The “Strategery” of Winemaking
By Doug Fabbioli
The “Strategery” of Winemaking
Winemakers are mostly an odd group of people. They are certainly well respected as a producer, an artist and often a farmer with vision, drive and stamina it takes to bottle the best of Mother Nature each year. We get the recognition of dancing with the weather and making decisions that will lock in the quality level of that wine years before it will ever be judged or enjoyed. Winemaking is a team sport that the winemaker is the coach and oftentimes the quarterback. It is also a chance to learn and apply new lessons each year. The harvest season is a chance to teach the next generation the process, the passion, and the pride of accomplishing the challenging feat of bringing in the harvest in future award winning fashion.
Every grape variety and every vineyard section is handled separately. A batch of wine may be 1/2 ton for one barrel or many tons to fill hundreds of barrels. At Fabbioli, we will have about 30 different “lots” of grapes coming in. Each of these will go through the process separately and later blended together. We now have a cold room where we can store grapes overnight for processing the next day. This can buy us time if the grapes come in faster than we can handle. Some grapes will be “whole cluster pressed” giving a brighter character to the wine. This optional processing style will take more press loads to process the fruit because the whole cluster grapes take up lots of space in the press. Each press cycle can take up to 4 hours between loading pressing and emptying.
As the grapes ripen, the winemaker schedules up receiving of the fruit and handles that fruit according to the plan that was built in the months prior to harvest. I liken it to a busy night at a fine dining restaurant. Each party of diners is greeted, seated and served. It takes planning, focus, attention and commitment so all comes out well. Each batch of wine needs attention to make the best wine for where it is destined. Acid adjustments, cold settling, different yeasts, barrel fermentation, skin soaking, co- fermentation with other grapes or skins, tannin or oak chip additions and any combination are some of the tools of the winemaker for the early stages.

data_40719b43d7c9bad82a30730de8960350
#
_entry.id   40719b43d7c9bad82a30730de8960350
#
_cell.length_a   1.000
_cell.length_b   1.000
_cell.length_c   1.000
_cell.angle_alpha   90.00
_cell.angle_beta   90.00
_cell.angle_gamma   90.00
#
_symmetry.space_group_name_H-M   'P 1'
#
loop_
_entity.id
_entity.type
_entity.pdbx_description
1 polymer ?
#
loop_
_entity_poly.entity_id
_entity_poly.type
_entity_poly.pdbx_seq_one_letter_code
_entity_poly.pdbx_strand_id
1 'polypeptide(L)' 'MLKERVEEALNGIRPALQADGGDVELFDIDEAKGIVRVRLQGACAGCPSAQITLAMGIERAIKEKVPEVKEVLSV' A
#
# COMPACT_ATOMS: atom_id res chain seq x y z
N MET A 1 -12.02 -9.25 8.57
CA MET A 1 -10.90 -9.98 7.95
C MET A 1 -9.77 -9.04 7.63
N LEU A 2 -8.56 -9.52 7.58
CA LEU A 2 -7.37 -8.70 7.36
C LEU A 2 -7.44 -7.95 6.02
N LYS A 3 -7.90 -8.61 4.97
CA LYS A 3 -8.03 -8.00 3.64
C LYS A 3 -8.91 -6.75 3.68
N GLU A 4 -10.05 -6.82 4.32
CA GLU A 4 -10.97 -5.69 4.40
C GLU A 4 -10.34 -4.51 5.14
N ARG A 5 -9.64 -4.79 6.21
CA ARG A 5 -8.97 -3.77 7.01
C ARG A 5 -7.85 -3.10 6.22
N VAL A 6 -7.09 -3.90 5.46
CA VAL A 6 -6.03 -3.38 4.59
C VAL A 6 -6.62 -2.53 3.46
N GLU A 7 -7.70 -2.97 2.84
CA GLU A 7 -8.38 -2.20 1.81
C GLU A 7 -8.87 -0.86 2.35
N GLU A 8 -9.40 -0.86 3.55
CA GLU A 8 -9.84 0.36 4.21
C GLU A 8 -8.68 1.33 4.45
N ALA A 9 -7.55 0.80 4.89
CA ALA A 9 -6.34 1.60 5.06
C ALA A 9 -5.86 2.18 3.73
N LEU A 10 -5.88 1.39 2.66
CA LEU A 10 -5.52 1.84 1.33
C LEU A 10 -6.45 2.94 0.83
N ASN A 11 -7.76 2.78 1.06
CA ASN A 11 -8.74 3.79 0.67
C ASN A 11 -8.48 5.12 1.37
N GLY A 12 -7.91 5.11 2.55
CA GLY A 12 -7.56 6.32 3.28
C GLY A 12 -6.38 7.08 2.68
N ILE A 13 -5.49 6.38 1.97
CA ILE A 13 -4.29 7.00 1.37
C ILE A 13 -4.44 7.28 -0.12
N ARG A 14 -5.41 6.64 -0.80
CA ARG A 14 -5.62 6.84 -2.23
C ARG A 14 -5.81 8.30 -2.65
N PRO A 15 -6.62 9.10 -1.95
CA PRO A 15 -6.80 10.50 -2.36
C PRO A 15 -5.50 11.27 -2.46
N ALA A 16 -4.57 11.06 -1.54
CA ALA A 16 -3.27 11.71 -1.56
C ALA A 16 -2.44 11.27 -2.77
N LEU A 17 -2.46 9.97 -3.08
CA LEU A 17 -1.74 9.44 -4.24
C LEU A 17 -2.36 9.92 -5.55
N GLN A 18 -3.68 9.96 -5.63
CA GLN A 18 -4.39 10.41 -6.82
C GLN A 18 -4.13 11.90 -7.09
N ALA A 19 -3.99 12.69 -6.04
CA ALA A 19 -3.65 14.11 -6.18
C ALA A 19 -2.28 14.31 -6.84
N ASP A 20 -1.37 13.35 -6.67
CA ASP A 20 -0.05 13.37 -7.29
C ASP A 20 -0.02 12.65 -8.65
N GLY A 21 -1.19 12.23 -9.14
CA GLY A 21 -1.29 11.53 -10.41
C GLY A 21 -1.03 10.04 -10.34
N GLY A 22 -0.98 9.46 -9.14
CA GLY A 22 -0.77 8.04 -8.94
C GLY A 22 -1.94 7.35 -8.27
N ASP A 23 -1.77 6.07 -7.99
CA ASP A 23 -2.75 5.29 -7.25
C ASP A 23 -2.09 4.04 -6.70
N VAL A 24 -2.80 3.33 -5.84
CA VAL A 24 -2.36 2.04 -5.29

As much as winemakers would like the grapes to make reservations for their time slot, the condition of the fruit, weather conditions, and picking team availability can adjust a plan adding more pressure on to the winemaker’s shoulders. The winemaker knows that this first process of the grapes can make or break the wine that it turns into so quickly. Thoughtful adjustments will keep those wines on a sound path for quality. Sometimes long days get longer, the days off disappear, and family time slips away as the grapes take the priority.
Winemakers and their teams understand this push. It may be very intense for a period of time, but we know the season will end as there are only so many grapes. We each have a bit of a bond through this process. The crush pad operates like a NASCAR pit stop many times. The press is the race car and our jobs are to keep that working all the time. When a pressing cycle is finished, the dried skins are emptied, the next batch is loaded and the 2 hour pressing cycle begins again. Setting the tone with the new workers is critical to the success of the pit crew. Forklifts, pallet jacks, crusher, slide, bins, pumps and tanks all need to be used to make this turn as efficiently as possible. Being efficient adds to our quality by getting the juice in the best place as soon as we can.
So plan as best you can, teach and respect the “sense of urgency” in handling the fruit, and be as flexible as possible. Mother Nature does not hand you a perfect season very often. Your reputation, team and business rely on the ability to make quality wines year after year. It all comes down to the crush.
Doug Fabbioli is the owner operator of Fabbioli Vineyards located just outside of Leesburg. Doug has been an active member in several of the Virginia Wine organizations for many year